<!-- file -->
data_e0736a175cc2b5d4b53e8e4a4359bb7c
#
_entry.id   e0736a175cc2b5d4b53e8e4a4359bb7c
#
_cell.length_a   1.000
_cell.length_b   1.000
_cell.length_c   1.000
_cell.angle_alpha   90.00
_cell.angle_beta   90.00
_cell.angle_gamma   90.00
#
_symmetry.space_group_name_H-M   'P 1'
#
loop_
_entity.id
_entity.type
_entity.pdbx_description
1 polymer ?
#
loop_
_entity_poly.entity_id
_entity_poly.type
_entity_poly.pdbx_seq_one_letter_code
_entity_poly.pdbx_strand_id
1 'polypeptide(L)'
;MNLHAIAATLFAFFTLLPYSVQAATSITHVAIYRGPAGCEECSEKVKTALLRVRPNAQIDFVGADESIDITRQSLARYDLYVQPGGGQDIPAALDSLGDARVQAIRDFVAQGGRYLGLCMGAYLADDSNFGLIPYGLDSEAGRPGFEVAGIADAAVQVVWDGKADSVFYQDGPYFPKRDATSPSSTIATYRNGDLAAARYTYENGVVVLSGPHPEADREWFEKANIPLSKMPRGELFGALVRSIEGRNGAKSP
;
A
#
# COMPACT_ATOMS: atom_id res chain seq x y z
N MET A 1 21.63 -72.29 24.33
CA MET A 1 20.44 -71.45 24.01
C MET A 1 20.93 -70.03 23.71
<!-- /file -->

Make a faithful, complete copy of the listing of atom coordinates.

data_e0736a175cc2b5d4b53e8e4a4359bb7c
#
_entry.id   e0736a175cc2b5d4b53e8e4a4359bb7c
#
_cell.length_a   1.000
_cell.length_b   1.000
_cell.length_c   1.000
_cell.angle_alpha   90.00
_cell.angle_beta   90.00
_cell.angle_gamma   90.00
#
_symmetry.space_group_name_H-M   'P 1'
#
loop_
_entity.id
_entity.type
_entity.pdbx_description
1 polymer ?
#
loop_
_entity_poly.entity_id
_entity_poly.type
_entity_poly.pdbx_seq_one_letter_code
_entity_poly.pdbx_strand_id
1 'polypeptide(L)'
;MNLHAIAATLFAFFTLLPYSVQAATSITHVAIYRGPAGCEECSEKVKTALLRVRPNAQIDFVGADESIDITRQSLARYDLYVQPGGGQDIPAALDSLGDARVQAIRDFVAQGGRYLGLCMGAYLADDSNFGLIPYGLDSEAGRPGFEVAGIADAAVQVVWDGKADSVFYQDGPYFPKRDATSPSSTIATYRNGDLAAARYTYENGVVVLSGPHPEADREWFEKANIPLSKMPRGELFGALVRSIEGRNGAKSP
;
A
#
# COMPACT_ATOMS: atom_id res chain seq x y z
N MET A 1 21.63 -72.29 24.33
CA MET A 1 20.44 -71.45 24.01
C MET A 1 20.93 -70.03 23.71